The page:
Ten years after his death, Louis Malle is the subject of a tribute at Facets Cinematheque in Chicago. The nearly complete retrospective includes films ("Au Revoir les Enfants," "Lacombe, Lucien," "Murmur of the Heart," "Damage") that are as good or better than "Atlantic City," but which are surprisingly not in print on video. The British critic Philip French, who knew Malle since his first film, thinks "Atlantic City" is the best of his American projects, although I would choose "My Dinner with Andre" (1981), and Stanley Kauffmann thinks "Vanya on 42nd Street" (1994), Malle's last film, is the only successful film of a Chekhov play.
When I told a French film official last autumn that I had just seen and admired "Elevator to the Gallows," I received not a smile but a scornful "pffft!" Perhaps Malle alienated his countrymen by moving to America, by marrying Candice Bergen, by taking on so many American stories ("Pretty Baby," "Alamo Bay"). Malle did not follow his New Wave origins into ideological extremities, like Godard, but like his German contemporary Fassbinder frankly desired large audiences.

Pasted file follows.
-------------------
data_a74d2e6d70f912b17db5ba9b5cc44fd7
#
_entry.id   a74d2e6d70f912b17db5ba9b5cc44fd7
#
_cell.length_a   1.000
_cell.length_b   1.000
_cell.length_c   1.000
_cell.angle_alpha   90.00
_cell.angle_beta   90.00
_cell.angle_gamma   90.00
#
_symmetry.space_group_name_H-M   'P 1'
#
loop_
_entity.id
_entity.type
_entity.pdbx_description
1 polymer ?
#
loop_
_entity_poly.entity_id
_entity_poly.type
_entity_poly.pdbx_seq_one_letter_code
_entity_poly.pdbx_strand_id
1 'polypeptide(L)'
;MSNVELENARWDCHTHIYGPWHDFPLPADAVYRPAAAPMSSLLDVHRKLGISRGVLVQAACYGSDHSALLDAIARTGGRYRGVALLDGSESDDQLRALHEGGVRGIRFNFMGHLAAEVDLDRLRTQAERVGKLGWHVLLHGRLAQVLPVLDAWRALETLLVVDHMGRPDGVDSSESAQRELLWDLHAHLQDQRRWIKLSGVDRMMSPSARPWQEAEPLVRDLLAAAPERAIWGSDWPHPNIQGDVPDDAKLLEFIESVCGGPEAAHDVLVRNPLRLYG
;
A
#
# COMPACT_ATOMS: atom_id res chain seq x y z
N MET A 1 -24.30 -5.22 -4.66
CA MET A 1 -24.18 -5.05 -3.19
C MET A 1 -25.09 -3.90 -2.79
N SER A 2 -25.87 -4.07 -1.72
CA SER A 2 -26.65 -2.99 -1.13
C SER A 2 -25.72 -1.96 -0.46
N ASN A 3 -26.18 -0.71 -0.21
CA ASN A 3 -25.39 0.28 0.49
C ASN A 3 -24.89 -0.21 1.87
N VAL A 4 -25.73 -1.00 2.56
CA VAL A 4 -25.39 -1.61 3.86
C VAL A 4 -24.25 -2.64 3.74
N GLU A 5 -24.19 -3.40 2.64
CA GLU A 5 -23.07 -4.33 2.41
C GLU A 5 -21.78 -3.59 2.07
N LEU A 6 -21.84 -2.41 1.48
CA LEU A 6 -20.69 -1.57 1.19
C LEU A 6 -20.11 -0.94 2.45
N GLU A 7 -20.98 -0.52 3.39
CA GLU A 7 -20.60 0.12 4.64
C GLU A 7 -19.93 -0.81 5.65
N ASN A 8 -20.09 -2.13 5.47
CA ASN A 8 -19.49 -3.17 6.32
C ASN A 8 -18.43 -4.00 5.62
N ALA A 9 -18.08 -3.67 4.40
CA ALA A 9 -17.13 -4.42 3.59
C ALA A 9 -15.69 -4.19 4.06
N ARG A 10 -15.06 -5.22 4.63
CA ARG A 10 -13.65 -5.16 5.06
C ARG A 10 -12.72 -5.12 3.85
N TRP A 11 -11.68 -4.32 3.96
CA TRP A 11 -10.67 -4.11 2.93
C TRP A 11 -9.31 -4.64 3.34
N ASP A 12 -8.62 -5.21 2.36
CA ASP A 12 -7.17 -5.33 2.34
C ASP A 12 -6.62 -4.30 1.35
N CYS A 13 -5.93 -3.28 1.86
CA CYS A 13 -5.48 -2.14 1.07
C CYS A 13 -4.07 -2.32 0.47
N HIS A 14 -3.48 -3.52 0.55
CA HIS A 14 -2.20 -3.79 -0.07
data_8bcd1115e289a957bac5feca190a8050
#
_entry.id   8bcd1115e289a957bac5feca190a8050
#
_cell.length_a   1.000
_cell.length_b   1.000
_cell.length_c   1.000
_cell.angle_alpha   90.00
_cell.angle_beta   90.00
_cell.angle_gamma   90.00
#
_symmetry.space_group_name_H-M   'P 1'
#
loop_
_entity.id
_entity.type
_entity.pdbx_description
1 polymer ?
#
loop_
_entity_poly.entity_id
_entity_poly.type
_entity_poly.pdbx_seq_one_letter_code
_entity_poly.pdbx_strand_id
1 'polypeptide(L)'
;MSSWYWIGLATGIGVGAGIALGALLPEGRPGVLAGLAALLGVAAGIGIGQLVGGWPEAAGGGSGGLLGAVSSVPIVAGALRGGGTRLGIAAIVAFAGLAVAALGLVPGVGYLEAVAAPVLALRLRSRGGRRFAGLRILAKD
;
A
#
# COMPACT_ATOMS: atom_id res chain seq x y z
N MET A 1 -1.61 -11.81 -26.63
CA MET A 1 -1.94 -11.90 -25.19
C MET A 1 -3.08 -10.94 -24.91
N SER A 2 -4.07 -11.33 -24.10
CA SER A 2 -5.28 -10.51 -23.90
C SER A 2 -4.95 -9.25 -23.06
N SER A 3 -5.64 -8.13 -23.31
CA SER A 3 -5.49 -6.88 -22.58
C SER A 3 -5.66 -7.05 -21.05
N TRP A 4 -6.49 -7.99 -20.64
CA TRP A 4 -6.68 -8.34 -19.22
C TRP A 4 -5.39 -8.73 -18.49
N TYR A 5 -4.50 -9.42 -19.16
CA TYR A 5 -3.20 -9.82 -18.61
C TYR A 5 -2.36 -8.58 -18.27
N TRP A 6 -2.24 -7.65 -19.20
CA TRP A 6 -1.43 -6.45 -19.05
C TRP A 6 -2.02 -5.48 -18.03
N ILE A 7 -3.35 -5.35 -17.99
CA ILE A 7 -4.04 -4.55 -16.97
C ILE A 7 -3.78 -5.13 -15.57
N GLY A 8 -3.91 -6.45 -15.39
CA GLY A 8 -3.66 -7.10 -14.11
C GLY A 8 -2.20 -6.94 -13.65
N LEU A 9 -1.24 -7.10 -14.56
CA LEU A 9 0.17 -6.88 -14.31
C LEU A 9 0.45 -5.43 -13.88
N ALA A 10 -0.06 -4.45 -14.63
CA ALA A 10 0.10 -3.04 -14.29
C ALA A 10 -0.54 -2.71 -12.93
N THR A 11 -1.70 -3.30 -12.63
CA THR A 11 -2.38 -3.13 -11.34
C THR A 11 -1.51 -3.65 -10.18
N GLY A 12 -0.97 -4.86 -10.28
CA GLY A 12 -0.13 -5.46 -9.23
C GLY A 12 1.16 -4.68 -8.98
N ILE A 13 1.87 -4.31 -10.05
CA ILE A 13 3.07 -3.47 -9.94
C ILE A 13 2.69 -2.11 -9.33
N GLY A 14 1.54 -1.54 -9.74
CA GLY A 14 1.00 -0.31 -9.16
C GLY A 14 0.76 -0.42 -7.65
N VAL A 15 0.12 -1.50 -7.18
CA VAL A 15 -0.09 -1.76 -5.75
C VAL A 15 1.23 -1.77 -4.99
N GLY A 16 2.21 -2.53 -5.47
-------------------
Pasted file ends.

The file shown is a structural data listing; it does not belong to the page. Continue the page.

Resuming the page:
What's interesting, even with a seemingly commercial project like "Atlantic City," is how resolutely he stayed with the human dimension of his story and let the drug plot supply an almost casual background. Here is a movie where reincarnation is treated at least as seriously as cocaine, and the white suit even more so.
"My Dinner With Andre" is also in the Great Movies series, and Ebert reviews many other Malle films, including "Elevator to the Gallows." There are also 1972 and 1976 interviews with Malle.